Rare Siberian bird found dead in Washington state

Photo: Cathy Morris/Burke Museum
Photo: Cathy Morris/Burke Museum
September 28, 2016 | Burke Museum

A rare Asian songbird was far off course last December when it fatally struck a window on Lopez Island in Washington's San Juan Archipelago. It is now part of the Burke Museum’s ornithology collection, and is only the second museum specimen of its kind from the lower 48 states.

The bird, a Red-flanked Bluetail (Tarsiger cyanurus), typically breeds in the taiga forests of Siberia and migrates to warmer parts of Asia to spend the winter. Strong-flying Asian species like the bluetail occasionally reach North America when their internal compass is off or when they get caught in powerful storms. Even so, most previous bluetail records from the Western Hemisphere are from the outlying Aleutians and Bering Sea islands off western Alaska.

“It seems so unlikely that someone would have recognized it,” said Dave Slager, University of Washington graduate student. “Luckily, a keen-eyed person spotted it dead below a window while it was still fresh and noticed it was something unusual. They also recorded the date and location, and froze the specimen for transport to the Burke Museum.”

Window collisions kill up to one billion birds each year. While it is always unfortunate when birds die due to anthropogenic causes, this bluetail specimen is now being preserved in the Burke Museum research collection where it will be housed indefinitely for scientific study. Museum specimens like this document a snapshot in time and space for a particular organism and can offer many insights about a species' biology, both now and in the future.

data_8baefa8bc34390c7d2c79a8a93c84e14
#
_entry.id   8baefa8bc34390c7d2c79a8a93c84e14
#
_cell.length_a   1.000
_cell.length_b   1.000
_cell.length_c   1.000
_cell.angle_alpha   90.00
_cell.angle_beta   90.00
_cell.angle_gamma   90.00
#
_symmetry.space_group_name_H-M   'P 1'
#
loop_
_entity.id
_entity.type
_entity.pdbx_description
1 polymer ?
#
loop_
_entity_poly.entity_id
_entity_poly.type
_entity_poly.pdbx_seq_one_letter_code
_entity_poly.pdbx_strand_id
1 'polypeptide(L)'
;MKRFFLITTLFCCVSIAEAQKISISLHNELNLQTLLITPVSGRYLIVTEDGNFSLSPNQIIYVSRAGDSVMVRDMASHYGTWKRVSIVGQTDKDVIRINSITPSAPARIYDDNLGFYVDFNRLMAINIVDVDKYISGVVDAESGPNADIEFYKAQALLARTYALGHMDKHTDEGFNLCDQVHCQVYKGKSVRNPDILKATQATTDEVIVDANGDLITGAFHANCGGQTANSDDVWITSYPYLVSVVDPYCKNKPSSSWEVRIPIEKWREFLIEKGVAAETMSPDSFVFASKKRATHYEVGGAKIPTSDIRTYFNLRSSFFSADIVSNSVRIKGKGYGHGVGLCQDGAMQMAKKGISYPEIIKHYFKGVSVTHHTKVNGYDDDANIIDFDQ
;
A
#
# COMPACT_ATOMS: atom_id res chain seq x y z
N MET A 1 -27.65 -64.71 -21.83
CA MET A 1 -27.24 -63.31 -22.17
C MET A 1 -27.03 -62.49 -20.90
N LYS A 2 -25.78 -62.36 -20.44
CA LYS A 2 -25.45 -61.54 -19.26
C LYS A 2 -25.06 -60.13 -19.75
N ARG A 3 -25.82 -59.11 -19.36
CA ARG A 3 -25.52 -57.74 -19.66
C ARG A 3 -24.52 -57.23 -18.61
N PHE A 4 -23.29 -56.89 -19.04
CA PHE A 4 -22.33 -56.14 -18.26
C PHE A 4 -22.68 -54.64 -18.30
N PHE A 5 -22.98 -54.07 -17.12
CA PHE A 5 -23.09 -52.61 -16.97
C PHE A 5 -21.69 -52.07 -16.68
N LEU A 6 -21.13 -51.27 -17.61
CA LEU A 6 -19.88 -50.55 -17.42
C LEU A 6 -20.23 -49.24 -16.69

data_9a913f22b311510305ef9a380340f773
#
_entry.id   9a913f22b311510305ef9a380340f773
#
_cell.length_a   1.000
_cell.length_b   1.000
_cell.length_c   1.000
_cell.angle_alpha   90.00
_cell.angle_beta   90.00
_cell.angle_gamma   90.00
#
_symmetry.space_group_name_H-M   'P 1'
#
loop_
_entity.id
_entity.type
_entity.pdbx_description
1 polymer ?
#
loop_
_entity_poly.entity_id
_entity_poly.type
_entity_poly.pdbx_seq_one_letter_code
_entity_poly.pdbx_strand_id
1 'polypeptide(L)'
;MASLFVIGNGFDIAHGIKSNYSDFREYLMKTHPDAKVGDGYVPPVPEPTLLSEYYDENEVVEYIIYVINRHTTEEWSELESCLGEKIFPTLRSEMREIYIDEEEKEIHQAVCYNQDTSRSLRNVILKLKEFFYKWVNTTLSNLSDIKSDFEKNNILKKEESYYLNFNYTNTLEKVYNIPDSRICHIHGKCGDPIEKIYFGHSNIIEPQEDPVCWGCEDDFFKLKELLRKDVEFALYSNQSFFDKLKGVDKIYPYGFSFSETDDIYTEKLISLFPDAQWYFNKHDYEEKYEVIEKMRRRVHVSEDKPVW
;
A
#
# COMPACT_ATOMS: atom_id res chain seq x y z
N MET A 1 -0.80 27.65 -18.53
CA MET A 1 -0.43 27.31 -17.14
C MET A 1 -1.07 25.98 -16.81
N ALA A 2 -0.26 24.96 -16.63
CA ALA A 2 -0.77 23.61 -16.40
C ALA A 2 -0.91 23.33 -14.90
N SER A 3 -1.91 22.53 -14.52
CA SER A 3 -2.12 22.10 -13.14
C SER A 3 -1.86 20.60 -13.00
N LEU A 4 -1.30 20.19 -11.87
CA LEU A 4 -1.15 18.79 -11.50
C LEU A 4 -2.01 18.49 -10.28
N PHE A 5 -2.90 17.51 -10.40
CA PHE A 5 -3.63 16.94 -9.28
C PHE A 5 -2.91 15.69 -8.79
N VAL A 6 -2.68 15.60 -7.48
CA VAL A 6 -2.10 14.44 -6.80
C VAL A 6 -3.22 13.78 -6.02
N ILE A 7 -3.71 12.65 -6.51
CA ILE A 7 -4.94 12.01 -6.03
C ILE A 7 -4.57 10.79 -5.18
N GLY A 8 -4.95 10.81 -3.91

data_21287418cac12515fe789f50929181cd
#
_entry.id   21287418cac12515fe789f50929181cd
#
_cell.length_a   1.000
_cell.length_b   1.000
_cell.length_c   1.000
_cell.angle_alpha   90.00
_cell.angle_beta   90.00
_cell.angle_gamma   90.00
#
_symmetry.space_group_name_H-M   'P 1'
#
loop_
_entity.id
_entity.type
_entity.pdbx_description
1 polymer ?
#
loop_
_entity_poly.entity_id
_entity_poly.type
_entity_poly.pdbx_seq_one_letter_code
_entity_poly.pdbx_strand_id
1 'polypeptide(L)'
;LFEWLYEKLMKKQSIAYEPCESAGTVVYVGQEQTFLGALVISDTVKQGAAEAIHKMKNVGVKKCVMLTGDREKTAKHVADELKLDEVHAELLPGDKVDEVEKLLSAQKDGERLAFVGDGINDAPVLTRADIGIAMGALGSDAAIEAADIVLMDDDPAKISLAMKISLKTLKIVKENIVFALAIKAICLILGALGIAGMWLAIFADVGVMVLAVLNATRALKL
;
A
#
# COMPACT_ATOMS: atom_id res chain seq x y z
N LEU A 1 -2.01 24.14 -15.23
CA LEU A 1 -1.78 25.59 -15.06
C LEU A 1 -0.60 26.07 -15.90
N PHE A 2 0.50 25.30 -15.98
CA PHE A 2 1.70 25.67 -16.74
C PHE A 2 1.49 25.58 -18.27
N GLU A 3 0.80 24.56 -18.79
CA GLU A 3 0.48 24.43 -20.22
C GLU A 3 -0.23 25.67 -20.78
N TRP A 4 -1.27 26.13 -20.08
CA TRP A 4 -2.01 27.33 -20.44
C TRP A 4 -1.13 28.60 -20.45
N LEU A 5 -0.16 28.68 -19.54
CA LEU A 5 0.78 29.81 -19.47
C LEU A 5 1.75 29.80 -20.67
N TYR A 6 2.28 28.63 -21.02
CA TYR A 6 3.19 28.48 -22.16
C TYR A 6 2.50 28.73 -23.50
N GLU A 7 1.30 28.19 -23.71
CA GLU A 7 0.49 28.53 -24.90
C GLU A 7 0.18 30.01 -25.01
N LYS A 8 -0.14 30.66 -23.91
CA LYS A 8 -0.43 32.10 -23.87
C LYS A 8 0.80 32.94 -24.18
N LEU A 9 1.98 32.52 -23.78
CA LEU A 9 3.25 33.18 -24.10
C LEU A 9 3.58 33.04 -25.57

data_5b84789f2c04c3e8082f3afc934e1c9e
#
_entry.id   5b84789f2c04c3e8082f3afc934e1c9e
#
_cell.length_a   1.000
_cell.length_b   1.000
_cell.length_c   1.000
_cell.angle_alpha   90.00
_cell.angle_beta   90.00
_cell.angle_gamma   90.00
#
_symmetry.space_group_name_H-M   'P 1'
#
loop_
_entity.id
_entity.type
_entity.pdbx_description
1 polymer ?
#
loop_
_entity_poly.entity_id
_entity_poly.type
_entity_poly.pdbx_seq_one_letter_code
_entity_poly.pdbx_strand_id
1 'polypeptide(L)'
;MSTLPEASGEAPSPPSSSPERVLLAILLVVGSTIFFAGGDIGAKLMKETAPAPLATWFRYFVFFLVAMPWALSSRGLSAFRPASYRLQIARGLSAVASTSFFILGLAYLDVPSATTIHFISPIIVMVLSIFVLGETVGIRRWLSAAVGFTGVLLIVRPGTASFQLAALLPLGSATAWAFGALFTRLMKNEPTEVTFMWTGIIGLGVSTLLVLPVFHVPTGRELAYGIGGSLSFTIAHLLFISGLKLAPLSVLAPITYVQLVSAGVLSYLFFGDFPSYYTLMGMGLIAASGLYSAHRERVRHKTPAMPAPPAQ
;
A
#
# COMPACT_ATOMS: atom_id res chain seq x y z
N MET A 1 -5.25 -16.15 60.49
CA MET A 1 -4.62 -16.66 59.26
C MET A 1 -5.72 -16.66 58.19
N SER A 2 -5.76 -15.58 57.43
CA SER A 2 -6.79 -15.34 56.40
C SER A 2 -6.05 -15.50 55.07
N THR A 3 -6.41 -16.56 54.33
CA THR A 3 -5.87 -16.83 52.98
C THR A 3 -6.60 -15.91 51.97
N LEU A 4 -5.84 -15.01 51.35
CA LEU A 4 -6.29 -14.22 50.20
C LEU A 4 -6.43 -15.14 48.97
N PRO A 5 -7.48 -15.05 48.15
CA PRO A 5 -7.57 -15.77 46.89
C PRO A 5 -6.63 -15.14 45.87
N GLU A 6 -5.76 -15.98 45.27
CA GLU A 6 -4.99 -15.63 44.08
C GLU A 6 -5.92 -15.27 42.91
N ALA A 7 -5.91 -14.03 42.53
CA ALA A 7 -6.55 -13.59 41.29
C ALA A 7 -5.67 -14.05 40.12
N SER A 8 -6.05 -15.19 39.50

A spread wing of Red-flanked Bluetail bird
Photo: Cathy Morris/Burke Museum
Photo: Cathy Morris/Burke Museum

The Red-flanked Bluetail (Tarsiger cyanurus) was prepared at the Burke Museum and is part of the permanent collection.

A view of the notebook containing notes about the Red-flanked Bluetail bird
Photo: Cathy Morris/Burke Museum
Photo: Cathy Morris/Burke Museum

The Red-flanked Bluetail (Tarsiger cyanurus) was prepared at the Burke Museum and is part of the permanent collection.

Note: Please see the Burke Ornithology Services and Policies page for important information about specimen donation.

Our Comment Policy

The Burke Museum encourages interaction, discussion, comments, questions and criticism on articles, but asks that you keep your comments relevant and respectful. All comments will be moderated by the Communications department and will be approved or rejected—typically within 24 hours of posting. Comments that include inappropriate language, slanderous comments about individuals, or appear as “spam” messages for a service/product/site will not be approved.